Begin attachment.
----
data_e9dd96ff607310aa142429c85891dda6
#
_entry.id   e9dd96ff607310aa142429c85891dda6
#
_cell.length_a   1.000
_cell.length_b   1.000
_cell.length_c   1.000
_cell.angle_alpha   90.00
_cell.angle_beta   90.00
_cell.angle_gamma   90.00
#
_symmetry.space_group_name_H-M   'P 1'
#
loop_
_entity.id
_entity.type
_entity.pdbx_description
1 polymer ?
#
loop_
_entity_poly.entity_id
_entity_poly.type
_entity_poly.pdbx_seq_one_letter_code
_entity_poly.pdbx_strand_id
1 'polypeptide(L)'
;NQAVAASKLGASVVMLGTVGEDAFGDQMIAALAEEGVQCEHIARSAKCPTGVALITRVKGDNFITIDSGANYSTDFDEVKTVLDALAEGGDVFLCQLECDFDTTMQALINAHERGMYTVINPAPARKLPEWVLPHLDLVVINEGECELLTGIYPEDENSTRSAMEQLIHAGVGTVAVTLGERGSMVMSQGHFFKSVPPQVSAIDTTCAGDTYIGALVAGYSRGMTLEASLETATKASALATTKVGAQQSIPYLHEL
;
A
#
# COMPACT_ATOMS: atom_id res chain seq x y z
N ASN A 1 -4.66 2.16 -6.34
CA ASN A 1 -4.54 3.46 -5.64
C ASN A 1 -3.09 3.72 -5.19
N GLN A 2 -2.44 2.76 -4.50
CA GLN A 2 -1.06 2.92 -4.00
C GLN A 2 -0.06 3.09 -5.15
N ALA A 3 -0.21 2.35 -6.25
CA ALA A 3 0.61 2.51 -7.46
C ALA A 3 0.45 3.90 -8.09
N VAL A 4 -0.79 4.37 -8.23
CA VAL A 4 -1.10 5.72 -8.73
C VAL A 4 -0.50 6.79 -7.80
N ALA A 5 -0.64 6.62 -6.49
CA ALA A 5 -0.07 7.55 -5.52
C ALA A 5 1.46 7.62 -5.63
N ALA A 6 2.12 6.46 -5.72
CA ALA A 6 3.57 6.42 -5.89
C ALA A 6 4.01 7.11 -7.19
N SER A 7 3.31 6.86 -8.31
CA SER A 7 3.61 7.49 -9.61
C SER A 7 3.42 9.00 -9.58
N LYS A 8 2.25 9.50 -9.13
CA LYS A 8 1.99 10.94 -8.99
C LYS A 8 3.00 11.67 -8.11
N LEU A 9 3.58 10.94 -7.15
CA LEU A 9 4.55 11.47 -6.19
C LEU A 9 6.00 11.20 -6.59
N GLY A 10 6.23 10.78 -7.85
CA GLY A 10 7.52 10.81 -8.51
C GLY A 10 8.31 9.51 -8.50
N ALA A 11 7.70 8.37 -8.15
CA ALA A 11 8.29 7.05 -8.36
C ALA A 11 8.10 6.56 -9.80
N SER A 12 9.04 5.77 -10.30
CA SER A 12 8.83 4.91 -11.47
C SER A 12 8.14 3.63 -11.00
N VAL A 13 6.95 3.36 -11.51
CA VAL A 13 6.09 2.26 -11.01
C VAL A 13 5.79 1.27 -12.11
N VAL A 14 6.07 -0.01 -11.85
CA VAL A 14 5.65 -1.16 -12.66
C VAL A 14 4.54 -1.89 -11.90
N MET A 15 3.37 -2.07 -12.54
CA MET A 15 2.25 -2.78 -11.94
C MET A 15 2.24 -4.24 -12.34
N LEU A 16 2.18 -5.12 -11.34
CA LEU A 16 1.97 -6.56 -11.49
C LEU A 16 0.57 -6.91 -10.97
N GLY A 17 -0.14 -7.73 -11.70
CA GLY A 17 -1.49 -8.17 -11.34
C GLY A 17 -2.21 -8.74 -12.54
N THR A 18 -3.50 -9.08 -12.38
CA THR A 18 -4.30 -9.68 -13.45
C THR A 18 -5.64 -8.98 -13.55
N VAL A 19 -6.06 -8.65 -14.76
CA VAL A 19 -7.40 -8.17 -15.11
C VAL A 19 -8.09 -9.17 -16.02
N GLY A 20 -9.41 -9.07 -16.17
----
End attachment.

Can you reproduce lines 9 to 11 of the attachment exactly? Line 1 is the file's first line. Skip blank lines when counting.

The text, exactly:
_cell.angle_beta   90.00
_cell.angle_gamma   90.00
#